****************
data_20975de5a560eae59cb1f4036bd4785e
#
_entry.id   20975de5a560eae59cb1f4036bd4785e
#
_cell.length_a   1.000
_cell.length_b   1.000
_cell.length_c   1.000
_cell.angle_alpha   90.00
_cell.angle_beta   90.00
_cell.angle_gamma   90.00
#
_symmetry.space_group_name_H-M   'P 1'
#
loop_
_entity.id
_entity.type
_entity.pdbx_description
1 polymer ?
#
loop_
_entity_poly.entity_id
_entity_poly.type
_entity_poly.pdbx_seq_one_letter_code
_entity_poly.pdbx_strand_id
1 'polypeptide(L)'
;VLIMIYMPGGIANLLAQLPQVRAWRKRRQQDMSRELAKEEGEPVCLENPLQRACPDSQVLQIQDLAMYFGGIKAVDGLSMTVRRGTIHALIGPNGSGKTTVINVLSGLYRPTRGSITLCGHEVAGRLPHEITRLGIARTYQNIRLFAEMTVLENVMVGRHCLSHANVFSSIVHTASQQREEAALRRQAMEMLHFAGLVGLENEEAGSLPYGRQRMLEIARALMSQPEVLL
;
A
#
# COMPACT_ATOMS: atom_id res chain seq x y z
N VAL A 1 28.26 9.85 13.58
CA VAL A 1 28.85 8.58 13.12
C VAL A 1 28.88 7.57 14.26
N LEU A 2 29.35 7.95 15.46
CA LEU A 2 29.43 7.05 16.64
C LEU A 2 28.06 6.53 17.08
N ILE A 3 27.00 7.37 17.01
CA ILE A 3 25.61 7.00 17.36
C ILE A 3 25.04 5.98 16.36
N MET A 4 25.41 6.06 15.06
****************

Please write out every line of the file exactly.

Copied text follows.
data_20975de5a560eae59cb1f4036bd4785e
#
_entry.id   20975de5a560eae59cb1f4036bd4785e
#
_cell.length_a   1.000
_cell.length_b   1.000
_cell.length_c   1.000
_cell.angle_alpha   90.00
_cell.angle_beta   90.00
_cell.angle_gamma   90.00
#
_symmetry.space_group_name_H-M   'P 1'
#
loop_
_entity.id
_entity.type
_entity.pdbx_description
1 polymer ?
#
loop_
_entity_poly.entity_id
_entity_poly.type
_entity_poly.pdbx_seq_one_letter_code
_entity_poly.pdbx_strand_id
1 'polypeptide(L)'
;VLIMIYMPGGIANLLAQLPQVRAWRKRRQQDMSRELAKEEGEPVCLENPLQRACPDSQVLQIQDLAMYFGGIKAVDGLSMTVRRGTIHALIGPNGSGKTTVINVLSGLYRPTRGSITLCGHEVAGRLPHEITRLGIARTYQNIRLFAEMTVLENVMVGRHCLSHANVFSSIVHTASQQREEAALRRQAMEMLHFAGLVGLENEEAGSLPYGRQRMLEIARALMSQPEVLL
;
A
#
# COMPACT_ATOMS: atom_id res chain seq x y z
N VAL A 1 28.26 9.85 13.58
CA VAL A 1 28.85 8.58 13.12
C VAL A 1 28.88 7.57 14.26
N LEU A 2 29.35 7.95 15.46
CA LEU A 2 29.43 7.05 16.64
C LEU A 2 28.06 6.53 17.08
N ILE A 3 27.00 7.37 17.01
CA ILE A 3 25.61 7.00 17.36
C ILE A 3 25.04 5.98 16.36
N MET A 4 25.41 6.06 15.06